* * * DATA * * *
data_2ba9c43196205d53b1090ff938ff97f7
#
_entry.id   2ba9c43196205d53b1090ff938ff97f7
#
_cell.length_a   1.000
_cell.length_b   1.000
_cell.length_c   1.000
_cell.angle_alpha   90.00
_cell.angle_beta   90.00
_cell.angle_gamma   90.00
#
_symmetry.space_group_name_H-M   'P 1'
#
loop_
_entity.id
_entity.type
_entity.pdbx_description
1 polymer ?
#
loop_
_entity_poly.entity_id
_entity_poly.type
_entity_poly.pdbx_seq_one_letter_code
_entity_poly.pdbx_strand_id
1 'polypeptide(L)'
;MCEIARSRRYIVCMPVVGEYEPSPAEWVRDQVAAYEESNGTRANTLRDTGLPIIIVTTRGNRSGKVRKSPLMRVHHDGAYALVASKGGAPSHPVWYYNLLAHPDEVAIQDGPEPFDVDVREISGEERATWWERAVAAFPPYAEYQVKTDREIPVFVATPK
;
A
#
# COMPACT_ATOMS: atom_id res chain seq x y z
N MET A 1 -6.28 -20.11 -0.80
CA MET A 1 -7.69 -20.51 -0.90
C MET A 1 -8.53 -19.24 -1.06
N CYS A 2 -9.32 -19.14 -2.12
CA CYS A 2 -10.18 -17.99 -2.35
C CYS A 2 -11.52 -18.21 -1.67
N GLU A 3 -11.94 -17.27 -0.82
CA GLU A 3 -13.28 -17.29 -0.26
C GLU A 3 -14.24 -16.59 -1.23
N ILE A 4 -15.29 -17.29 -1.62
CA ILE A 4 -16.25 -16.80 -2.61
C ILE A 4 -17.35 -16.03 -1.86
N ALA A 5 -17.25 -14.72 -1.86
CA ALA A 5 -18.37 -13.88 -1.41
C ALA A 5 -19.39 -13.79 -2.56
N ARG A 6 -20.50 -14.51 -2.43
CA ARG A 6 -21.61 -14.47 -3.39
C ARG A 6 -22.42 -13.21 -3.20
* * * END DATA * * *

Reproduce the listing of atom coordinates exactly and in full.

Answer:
data_2ba9c43196205d53b1090ff938ff97f7
#
_entry.id   2ba9c43196205d53b1090ff938ff97f7
#
_cell.length_a   1.000
_cell.length_b   1.000
_cell.length_c   1.000
_cell.angle_alpha   90.00
_cell.angle_beta   90.00
_cell.angle_gamma   90.00
#
_symmetry.space_group_name_H-M   'P 1'
#
loop_
_entity.id
_entity.type
_entity.pdbx_description
1 polymer ?
#
loop_
_entity_poly.entity_id
_entity_poly.type
_entity_poly.pdbx_seq_one_letter_code
_entity_poly.pdbx_strand_id
1 'polypeptide(L)'
;MCEIARSRRYIVCMPVVGEYEPSPAEWVRDQVAAYEESNGTRANTLRDTGLPIIIVTTRGNRSGKVRKSPLMRVHHDGAYALVASKGGAPSHPVWYYNLLAHPDEVAIQDGPEPFDVDVREISGEERATWWERAVAAFPPYAEYQVKTDREIPVFVATPK
;
A
#
# COMPACT_ATOMS: atom_id res chain seq x y z
N MET A 1 -6.28 -20.11 -0.80
CA MET A 1 -7.69 -20.51 -0.90
C MET A 1 -8.53 -19.24 -1.06
N CYS A 2 -9.32 -19.14 -2.12
CA CYS A 2 -10.18 -17.99 -2.35
C CYS A 2 -11.52 -18.21 -1.67
N GLU A 3 -11.94 -17.27 -0.82
CA GLU A 3 -13.28 -17.29 -0.26
C GLU A 3 -14.24 -16.59 -1.23
N ILE A 4 -15.29 -17.29 -1.62
CA ILE A 4 -16.25 -16.80 -2.61
C ILE A 4 -17.35 -16.03 -1.86
N ALA A 5 -17.25 -14.72 -1.86
CA ALA A 5 -18.37 -13.88 -1.41
C ALA A 5 -19.39 -13.79 -2.56
N ARG A 6 -20.50 -14.51 -2.43
CA ARG A 6 -21.61 -14.47 -3.39
C ARG A 6 -22.42 -13.21 -3.20